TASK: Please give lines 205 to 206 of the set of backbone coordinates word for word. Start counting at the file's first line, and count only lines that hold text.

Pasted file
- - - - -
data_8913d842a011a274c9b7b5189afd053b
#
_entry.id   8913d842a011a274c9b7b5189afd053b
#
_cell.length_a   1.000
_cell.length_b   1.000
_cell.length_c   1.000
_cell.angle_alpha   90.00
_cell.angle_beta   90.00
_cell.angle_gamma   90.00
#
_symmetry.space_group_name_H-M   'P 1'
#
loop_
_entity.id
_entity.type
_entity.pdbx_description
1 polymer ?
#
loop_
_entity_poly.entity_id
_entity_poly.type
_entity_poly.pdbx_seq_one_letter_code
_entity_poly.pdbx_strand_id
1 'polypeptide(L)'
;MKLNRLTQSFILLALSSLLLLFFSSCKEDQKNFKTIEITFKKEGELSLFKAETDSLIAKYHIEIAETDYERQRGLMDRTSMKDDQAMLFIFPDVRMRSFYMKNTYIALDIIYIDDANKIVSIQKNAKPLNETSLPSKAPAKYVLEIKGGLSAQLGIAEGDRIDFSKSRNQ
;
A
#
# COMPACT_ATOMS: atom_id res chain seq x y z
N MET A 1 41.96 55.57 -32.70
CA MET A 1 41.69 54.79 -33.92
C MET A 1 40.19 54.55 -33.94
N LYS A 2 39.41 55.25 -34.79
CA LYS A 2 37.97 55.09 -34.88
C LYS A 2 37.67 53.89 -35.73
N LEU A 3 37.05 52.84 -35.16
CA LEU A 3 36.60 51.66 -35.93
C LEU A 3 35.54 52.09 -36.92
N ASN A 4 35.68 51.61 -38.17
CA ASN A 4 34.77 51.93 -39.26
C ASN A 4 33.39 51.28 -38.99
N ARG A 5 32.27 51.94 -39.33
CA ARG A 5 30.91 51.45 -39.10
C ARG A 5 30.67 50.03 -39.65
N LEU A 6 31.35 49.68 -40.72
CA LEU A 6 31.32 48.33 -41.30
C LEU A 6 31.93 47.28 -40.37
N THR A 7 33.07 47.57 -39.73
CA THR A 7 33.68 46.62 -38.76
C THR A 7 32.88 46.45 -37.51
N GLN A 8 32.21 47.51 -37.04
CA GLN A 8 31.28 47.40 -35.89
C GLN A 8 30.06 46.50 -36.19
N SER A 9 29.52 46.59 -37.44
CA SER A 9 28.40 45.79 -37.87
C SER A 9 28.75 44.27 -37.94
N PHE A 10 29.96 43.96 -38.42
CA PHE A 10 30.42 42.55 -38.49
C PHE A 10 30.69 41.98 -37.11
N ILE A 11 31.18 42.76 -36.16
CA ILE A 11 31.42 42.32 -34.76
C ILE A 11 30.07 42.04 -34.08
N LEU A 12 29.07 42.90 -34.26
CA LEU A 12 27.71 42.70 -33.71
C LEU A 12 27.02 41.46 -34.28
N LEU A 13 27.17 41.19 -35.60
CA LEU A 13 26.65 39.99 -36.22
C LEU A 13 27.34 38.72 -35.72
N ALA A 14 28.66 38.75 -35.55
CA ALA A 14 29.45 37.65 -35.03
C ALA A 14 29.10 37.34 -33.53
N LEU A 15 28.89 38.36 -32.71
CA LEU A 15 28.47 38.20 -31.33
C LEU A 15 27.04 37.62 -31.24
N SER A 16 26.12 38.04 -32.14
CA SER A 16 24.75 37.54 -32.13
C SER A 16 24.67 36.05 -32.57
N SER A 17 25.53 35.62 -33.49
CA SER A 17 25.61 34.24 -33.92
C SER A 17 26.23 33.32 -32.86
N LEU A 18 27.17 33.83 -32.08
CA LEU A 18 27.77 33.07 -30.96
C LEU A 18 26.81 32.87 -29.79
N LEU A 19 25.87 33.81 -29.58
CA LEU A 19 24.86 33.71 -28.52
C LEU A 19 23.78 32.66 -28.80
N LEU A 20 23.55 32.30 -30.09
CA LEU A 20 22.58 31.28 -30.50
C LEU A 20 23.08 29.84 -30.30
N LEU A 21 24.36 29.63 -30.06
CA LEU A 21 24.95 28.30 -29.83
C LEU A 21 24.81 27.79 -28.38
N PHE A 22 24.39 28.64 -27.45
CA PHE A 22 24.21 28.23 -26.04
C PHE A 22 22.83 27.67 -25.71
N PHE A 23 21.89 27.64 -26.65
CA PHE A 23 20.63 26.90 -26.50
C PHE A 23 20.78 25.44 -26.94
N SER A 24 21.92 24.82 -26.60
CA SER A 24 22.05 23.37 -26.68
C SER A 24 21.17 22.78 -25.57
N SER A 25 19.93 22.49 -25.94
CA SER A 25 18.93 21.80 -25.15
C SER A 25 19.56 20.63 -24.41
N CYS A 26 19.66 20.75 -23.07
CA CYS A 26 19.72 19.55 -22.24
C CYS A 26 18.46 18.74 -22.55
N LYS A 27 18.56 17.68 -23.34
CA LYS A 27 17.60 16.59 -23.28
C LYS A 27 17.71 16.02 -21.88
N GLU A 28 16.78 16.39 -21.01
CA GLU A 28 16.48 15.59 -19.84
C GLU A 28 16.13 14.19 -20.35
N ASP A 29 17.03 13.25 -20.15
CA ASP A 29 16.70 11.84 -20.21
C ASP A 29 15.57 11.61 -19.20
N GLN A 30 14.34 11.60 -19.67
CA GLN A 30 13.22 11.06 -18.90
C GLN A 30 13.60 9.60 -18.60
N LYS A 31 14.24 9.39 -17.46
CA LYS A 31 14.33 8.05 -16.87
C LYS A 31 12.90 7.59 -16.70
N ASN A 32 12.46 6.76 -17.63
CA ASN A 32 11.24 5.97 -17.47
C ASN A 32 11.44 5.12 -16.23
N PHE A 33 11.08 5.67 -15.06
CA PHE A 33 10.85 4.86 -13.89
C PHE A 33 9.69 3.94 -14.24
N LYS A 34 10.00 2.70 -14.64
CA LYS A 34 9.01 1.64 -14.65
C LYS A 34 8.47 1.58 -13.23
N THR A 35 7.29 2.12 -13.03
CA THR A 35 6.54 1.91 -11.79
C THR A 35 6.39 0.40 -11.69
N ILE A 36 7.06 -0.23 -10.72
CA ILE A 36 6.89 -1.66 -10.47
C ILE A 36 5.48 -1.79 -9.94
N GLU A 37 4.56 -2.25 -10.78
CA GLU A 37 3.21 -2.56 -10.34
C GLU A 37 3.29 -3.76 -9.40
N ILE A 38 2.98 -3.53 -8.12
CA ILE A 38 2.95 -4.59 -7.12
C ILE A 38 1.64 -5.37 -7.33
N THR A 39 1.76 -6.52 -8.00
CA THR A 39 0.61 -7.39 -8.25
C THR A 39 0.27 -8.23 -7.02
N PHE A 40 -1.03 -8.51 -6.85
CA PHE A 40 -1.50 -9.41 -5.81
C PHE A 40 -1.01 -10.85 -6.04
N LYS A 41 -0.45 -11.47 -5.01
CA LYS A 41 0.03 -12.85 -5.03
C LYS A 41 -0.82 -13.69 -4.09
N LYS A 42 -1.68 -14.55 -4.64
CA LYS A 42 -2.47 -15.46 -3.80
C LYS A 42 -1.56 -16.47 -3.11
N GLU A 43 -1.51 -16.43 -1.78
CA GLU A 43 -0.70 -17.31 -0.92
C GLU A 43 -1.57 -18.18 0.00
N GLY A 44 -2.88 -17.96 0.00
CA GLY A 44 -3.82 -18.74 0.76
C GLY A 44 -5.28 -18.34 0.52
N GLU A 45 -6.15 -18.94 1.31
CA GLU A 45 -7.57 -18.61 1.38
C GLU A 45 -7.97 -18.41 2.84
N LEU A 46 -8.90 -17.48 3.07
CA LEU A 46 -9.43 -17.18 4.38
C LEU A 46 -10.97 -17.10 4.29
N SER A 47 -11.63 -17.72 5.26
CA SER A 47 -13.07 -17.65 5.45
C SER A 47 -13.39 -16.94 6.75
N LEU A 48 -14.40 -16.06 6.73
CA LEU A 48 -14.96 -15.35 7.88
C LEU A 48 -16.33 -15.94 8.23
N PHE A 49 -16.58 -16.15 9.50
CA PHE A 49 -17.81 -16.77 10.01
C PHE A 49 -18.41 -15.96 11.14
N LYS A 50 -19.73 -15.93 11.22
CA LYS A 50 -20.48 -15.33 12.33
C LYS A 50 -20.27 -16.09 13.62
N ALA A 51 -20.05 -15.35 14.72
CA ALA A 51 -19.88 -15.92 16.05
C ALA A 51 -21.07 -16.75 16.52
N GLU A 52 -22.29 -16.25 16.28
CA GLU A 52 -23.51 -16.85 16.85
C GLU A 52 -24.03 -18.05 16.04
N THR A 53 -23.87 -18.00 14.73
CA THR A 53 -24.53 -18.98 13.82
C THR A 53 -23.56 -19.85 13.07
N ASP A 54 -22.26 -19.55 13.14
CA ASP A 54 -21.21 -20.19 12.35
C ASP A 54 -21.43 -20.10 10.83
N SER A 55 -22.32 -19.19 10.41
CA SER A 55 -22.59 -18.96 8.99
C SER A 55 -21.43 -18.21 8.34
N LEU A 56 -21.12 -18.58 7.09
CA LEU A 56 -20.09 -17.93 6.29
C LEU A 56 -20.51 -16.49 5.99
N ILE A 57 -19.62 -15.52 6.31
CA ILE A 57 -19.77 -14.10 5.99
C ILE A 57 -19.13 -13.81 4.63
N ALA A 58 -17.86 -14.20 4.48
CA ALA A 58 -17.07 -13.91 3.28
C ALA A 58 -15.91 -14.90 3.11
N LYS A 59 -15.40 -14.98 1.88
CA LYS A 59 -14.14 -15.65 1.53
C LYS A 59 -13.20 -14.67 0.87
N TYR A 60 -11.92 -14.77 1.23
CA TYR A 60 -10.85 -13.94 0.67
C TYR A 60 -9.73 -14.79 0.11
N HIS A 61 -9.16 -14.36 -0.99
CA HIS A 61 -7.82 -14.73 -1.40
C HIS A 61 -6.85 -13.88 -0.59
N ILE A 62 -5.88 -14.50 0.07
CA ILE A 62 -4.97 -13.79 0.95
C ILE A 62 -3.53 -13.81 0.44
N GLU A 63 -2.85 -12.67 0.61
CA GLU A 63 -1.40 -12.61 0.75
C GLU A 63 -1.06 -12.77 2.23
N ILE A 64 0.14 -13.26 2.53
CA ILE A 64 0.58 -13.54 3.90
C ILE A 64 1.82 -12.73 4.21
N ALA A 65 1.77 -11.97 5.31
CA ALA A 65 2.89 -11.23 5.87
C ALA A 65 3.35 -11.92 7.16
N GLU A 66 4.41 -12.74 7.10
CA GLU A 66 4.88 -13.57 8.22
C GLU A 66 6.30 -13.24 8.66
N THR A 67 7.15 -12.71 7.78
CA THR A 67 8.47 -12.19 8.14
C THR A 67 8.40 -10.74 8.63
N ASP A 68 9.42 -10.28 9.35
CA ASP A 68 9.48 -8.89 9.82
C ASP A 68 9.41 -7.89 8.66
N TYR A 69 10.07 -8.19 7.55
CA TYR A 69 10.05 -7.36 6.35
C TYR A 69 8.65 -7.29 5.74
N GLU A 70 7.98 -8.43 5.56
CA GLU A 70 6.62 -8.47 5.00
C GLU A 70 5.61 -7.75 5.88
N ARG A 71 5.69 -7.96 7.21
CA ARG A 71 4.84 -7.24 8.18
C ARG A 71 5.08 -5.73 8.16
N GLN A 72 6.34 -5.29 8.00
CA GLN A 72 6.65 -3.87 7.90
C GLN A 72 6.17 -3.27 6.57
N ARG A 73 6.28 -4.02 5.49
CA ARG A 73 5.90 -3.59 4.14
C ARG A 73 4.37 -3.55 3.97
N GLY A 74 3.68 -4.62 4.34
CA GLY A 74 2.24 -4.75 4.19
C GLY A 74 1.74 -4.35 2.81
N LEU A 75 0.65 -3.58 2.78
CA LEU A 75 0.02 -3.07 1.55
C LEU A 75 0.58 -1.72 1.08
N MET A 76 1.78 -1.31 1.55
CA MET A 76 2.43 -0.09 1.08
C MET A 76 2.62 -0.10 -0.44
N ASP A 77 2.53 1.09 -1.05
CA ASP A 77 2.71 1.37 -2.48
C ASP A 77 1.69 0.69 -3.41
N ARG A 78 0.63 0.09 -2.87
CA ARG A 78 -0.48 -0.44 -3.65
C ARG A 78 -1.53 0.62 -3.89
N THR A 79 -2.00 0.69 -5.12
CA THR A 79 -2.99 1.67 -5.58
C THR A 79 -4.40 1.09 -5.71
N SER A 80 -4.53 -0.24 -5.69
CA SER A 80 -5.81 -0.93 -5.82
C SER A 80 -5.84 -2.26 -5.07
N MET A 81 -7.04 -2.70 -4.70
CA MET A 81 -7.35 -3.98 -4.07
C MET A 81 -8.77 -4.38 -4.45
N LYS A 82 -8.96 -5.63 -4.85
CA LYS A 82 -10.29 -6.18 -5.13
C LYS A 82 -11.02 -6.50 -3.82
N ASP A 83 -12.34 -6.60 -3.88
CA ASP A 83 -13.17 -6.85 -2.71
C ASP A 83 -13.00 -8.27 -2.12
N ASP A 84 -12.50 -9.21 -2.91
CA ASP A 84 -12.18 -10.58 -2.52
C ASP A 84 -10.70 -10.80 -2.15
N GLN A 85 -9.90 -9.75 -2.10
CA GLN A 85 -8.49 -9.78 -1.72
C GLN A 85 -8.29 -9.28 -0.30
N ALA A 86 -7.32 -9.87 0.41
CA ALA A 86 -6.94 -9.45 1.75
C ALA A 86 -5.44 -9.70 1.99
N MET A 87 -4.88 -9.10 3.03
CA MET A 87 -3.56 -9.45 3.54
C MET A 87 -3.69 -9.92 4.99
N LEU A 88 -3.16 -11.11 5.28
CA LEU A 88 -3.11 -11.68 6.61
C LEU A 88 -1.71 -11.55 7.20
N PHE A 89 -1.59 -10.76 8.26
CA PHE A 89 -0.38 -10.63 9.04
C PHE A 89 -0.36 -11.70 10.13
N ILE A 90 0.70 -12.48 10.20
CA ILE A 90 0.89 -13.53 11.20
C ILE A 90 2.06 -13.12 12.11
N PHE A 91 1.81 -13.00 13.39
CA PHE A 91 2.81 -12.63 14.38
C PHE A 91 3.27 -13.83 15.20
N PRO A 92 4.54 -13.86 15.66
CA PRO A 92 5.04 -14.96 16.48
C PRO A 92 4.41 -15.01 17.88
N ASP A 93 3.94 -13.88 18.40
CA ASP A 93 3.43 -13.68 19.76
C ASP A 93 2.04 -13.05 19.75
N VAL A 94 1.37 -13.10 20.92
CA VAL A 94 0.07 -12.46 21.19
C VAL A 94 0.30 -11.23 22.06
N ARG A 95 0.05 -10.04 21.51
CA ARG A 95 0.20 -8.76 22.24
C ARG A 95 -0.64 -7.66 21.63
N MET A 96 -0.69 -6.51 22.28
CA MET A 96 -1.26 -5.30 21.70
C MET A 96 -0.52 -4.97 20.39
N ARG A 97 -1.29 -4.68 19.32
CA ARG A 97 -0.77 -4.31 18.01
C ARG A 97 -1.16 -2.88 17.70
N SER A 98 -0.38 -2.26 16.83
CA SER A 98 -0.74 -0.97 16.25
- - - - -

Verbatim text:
N LYS A 59 -15.40 -14.98 1.88
CA LYS A 59 -14.14 -15.65 1.53